How People Drown

Drowning is easy. In fact, it’s so easy that over 3,000 people annually in the U.S. succumb to it.

The process of drowning is very straightforward:

  1. Water enters the lungs of a person triggering automatic spasms to the larynx
  2. These spasms temporarily seal the air pipe in order to prevent additional liquid from entering the lungs (a natural defense mechanism)
  3. This “choking” sensation triggers a panic response which accelerates the person’s heart rate
  4. An accelerated heart rate coupled with a sealed air pipe causes generalized hypoxia, an inadequate supply of oxygen to the body as a whole
  5. Deprived of oxygen, the person’s cells shift to anaerobic metabolism and flood the muscles with lactic acid, causing rapid fatigue which quickly leads to exhaustion
  6. Unable to remain afloat, the person inhales additional water which accelerates the above cycle
  7. The continuing oxygen deprivation leads to cerebral hypoxia causing unconsciousness
  8. As the person loses consciousness, the larynx relaxes allowing the lungs to fill with water
  9. Unless rescued at this point, the person dies from either advanced cerebral hypoxia or myocardial infarction (heart attack)

Not drowning is also just as easy.

The key is to interrupt this lethal cascade of events as early as possible – and one of the best ways to do this is to become comfortable with the technique known as drownproofing.

One of my biggest beefs with the endurance sports community is that they never seem to teach this as part of their open water swim training (as least I’ve never seen it being taught anywhere).  Instead, they teach you how to tread water, swim faster, sight in open water, and navigate the chaotic scrum of the swim start.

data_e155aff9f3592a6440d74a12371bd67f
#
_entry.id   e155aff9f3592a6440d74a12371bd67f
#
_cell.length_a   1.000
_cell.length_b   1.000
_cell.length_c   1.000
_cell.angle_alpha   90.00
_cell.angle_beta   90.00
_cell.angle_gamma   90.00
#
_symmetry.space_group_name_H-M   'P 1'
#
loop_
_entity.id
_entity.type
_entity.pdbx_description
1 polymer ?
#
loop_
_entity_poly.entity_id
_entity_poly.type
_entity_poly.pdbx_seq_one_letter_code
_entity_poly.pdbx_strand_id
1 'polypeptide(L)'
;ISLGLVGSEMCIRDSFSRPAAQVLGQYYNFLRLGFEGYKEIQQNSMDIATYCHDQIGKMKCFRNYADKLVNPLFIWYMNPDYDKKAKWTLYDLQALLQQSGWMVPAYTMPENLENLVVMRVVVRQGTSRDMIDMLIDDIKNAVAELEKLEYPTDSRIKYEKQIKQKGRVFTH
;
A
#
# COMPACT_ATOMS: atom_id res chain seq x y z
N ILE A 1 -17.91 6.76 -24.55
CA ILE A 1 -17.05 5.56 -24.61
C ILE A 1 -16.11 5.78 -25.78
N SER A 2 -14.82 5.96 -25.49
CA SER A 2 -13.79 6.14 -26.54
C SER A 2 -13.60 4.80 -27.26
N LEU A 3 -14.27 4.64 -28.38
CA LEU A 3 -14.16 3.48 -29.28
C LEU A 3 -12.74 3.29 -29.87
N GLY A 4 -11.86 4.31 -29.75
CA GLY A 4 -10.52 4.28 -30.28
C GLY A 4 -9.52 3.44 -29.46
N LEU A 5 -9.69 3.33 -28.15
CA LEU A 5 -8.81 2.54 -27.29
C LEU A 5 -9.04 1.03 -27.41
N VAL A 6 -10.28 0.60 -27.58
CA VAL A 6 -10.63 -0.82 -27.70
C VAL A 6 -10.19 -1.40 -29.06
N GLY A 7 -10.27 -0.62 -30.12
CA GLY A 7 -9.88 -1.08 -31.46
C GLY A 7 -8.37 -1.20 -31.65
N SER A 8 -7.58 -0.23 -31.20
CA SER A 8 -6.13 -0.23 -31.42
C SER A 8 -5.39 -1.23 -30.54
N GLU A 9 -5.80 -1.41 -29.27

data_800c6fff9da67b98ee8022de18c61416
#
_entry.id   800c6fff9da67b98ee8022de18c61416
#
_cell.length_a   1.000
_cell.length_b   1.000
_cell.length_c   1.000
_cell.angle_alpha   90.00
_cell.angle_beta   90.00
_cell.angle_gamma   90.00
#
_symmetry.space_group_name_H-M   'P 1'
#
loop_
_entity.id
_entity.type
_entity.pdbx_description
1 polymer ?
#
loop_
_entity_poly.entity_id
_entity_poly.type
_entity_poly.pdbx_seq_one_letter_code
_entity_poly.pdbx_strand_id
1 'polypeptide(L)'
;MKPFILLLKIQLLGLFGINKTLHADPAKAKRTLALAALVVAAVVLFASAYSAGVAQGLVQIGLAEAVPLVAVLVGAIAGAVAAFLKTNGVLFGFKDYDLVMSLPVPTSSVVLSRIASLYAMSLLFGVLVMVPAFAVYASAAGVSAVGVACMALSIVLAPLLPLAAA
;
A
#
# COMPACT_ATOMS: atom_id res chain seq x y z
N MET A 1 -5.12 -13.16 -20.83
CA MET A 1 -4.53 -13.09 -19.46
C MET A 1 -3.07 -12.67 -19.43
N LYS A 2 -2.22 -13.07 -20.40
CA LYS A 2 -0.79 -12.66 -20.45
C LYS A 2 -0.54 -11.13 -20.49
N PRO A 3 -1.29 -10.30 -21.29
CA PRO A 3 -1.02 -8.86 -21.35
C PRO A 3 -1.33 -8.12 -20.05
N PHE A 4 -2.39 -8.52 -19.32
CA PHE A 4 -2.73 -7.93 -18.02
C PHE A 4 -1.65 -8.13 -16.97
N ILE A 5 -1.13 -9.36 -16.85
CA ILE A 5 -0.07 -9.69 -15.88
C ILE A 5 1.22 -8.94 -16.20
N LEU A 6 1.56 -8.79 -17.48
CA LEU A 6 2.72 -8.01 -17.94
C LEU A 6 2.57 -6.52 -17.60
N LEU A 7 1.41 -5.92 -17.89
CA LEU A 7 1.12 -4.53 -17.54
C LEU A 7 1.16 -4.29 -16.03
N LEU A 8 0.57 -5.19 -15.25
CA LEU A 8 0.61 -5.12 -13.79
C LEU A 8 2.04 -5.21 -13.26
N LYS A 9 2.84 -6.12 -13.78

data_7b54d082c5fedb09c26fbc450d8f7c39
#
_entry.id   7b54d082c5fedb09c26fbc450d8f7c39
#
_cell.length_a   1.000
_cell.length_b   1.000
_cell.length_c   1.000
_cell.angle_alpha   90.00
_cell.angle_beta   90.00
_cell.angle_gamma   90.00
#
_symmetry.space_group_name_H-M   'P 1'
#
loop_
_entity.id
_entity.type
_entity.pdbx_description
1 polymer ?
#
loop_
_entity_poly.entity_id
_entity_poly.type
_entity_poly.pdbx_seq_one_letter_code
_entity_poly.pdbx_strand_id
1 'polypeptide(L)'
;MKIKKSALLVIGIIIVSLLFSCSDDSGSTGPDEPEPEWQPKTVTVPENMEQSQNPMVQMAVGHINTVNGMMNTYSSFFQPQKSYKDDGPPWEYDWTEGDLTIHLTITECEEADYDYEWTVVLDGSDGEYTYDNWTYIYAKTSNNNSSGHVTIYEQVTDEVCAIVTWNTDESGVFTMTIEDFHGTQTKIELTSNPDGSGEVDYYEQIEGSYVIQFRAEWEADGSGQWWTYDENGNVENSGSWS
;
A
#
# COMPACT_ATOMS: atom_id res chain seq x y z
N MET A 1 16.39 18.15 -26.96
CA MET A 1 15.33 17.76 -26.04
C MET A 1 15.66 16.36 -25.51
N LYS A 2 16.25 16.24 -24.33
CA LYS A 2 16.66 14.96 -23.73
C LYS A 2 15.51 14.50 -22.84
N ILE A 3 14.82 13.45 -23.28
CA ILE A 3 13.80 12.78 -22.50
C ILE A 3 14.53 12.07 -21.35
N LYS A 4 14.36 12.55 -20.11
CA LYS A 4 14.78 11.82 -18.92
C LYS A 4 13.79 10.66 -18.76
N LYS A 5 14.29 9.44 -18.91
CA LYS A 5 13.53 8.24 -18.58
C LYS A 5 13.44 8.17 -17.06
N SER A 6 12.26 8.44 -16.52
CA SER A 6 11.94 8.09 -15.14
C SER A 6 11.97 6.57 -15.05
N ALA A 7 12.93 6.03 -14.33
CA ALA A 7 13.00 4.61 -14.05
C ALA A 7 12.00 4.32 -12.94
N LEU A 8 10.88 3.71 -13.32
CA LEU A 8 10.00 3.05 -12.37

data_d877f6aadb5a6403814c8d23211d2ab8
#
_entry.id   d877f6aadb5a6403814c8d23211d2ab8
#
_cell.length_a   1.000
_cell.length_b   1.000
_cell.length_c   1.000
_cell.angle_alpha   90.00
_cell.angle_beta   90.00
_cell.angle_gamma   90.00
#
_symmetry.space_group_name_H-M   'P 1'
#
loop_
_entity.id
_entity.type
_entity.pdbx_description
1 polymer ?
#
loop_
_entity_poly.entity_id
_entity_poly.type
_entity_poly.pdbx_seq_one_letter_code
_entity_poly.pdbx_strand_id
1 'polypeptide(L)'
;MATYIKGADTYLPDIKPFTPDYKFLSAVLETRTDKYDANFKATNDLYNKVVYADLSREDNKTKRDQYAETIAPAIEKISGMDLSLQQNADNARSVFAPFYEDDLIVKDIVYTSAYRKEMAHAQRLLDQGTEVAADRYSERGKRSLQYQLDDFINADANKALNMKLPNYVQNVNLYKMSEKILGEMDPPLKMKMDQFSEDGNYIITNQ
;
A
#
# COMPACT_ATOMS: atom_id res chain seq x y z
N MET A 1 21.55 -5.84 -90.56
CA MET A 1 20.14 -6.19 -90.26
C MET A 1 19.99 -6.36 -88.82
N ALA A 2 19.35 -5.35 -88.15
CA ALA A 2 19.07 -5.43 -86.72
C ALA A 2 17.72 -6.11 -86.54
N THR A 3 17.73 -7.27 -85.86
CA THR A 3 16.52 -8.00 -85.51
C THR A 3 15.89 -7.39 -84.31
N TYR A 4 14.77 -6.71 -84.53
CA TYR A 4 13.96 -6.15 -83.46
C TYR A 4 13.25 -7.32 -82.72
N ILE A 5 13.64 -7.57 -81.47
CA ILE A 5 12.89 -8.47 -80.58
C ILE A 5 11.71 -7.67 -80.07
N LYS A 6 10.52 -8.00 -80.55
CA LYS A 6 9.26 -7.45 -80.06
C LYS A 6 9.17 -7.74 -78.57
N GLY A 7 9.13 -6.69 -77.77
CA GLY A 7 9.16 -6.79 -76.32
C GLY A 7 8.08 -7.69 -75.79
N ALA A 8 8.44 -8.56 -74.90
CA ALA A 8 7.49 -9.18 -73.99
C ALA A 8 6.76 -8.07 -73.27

But never how not to drown in the first place.

Whenever I work one-on-one with a swimmer for an open water lesson, the first thing we go over is drownproofing.  I make sure they’re comfortable handling any situation that might potentially trigger the drowning process.  

And drownproofing is really easy to learn – even a small child can do it:

So the next time you’re out in the open water with your swimming or triathlon training group, be sure to ask everyone whether or not they know how to drownproof.

And if the coaches don’t teach it – or if they don’t know what you’re talking about – you have my permission to nail them on it…

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2 Comments

  1. Michelle
    March 28, 2011

    I think the tri training groups fail to teach this method because 1/ tri newbies as a whole are completely freaked out about the swim leg already, and talking about how to avoid drowning will likely send them over the edge; and 2/ tri wetsuits provide so much buoyancy that it would be hard to drown while wearing one. When I’m upright in the water in mine, I feel like a cork bobbing around, with zero effort required to keep my head and neck above water. See you in a month or so, hopefully.

  2. diver dave
    March 6, 2011

    nice artical stever… many strong pool swimmers tend to quickly panic when they hit the open water swims and the lifeguards have to pull them out. i have told many tri swimmers who only train in the pool that they must add in training in the open water to get use to the chops and waves. be sure to rerun this when summer arrives this year


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